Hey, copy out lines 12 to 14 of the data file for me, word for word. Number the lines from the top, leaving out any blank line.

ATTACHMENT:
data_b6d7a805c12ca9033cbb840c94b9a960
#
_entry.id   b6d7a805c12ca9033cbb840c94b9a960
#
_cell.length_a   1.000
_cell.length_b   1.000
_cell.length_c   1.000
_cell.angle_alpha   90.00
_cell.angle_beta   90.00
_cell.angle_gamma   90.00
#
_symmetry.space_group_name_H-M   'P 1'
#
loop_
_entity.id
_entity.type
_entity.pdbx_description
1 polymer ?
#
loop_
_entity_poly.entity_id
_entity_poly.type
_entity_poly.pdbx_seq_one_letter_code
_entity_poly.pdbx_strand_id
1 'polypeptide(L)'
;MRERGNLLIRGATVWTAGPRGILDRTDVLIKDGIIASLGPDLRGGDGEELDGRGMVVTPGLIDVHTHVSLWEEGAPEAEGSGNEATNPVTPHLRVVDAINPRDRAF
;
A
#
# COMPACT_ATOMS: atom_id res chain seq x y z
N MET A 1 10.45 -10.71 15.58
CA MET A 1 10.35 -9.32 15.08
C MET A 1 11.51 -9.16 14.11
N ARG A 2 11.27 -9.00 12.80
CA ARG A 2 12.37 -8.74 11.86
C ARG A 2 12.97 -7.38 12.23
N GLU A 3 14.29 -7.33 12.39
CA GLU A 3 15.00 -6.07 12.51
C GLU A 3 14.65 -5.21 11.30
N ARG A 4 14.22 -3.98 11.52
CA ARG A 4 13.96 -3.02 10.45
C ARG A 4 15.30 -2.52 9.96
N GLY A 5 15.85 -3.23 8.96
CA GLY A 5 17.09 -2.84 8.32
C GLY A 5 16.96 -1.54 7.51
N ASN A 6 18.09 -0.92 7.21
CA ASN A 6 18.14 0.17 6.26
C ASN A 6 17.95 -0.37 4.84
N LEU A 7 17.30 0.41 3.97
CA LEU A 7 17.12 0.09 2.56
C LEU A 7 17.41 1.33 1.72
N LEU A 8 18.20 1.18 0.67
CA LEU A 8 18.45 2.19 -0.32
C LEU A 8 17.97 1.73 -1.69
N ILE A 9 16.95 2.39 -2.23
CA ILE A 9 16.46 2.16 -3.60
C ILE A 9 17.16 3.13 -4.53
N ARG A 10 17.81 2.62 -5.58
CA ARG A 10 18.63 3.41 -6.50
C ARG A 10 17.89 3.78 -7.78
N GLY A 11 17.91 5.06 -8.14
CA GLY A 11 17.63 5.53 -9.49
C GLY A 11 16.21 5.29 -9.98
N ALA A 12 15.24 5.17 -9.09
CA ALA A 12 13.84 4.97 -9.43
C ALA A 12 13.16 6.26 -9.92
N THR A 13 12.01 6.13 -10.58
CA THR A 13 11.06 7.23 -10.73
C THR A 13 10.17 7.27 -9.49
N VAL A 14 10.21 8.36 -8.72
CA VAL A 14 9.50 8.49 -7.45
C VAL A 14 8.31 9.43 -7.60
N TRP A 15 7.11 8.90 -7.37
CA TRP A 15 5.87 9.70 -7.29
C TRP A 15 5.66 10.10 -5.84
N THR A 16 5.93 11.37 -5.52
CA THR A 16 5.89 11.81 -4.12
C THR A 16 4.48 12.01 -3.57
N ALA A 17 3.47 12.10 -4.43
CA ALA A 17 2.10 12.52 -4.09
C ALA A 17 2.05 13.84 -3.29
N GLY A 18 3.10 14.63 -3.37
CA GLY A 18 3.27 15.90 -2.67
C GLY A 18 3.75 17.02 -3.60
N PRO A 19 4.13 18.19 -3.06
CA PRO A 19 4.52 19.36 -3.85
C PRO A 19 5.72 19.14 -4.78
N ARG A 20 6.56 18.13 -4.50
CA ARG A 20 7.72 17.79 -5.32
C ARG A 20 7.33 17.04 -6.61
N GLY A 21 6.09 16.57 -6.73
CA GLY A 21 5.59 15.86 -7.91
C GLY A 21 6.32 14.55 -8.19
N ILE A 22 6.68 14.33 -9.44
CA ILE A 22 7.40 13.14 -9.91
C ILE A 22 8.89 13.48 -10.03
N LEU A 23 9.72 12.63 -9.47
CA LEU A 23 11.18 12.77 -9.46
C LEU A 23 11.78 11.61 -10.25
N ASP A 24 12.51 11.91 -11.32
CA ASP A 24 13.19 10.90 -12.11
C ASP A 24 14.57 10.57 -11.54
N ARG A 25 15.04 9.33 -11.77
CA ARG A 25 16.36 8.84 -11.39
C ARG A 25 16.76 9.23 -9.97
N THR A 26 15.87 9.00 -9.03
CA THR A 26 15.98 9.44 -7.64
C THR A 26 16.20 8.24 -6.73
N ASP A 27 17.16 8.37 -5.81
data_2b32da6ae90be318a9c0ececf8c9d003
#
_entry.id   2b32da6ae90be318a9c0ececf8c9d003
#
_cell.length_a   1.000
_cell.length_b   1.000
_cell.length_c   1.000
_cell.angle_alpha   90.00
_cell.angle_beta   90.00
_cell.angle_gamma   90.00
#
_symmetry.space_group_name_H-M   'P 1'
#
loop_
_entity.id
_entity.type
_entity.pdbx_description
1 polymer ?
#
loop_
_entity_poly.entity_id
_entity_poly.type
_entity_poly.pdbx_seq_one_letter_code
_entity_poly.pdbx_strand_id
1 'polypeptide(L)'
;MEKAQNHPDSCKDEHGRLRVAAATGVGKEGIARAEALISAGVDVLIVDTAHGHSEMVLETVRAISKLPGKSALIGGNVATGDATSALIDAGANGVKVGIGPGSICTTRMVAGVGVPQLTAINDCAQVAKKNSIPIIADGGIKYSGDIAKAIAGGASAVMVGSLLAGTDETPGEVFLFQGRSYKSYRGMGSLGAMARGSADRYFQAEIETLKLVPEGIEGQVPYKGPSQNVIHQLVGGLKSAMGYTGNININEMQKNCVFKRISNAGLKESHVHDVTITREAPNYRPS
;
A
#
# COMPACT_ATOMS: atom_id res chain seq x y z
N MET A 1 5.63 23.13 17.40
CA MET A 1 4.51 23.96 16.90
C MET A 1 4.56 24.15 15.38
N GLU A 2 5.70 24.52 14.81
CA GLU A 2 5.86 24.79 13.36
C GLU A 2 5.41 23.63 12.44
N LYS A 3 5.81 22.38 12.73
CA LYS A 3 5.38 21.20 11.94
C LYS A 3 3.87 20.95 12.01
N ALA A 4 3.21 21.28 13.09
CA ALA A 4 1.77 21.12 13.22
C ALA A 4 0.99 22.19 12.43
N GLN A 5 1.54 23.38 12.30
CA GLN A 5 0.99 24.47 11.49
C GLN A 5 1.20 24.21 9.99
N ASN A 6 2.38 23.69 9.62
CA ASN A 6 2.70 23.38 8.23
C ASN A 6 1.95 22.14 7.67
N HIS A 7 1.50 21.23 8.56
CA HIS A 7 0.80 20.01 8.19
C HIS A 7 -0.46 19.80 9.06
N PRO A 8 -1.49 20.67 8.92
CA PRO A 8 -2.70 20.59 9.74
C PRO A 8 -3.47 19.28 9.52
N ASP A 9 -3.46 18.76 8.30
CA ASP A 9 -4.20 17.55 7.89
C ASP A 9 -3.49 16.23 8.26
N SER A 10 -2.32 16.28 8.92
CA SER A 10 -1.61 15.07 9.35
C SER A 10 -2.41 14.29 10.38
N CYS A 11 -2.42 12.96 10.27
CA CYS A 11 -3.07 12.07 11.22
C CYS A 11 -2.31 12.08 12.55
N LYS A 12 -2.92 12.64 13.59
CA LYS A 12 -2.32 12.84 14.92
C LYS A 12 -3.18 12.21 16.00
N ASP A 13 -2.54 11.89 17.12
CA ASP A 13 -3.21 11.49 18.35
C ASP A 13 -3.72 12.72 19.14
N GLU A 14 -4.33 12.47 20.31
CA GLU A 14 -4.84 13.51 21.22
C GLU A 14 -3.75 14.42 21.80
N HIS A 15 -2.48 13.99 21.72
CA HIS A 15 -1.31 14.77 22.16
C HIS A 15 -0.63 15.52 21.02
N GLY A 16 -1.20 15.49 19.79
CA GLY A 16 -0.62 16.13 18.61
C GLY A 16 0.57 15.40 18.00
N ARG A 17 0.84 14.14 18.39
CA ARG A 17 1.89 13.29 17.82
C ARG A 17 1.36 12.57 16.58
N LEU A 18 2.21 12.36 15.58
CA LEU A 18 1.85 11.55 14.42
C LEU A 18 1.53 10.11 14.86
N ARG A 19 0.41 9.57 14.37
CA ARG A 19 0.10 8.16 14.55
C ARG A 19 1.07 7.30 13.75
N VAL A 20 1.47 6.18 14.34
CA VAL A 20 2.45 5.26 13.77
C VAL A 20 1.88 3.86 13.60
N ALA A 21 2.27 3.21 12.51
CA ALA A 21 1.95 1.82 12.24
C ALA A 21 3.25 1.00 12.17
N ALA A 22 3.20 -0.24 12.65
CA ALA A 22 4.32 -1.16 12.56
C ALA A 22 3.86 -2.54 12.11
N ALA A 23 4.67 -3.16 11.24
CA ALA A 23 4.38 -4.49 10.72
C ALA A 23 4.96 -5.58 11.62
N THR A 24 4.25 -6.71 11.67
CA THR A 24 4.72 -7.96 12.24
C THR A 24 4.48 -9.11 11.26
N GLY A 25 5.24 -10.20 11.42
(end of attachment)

_symmetry.space_group_name_H-M   'P 1'
#
loop_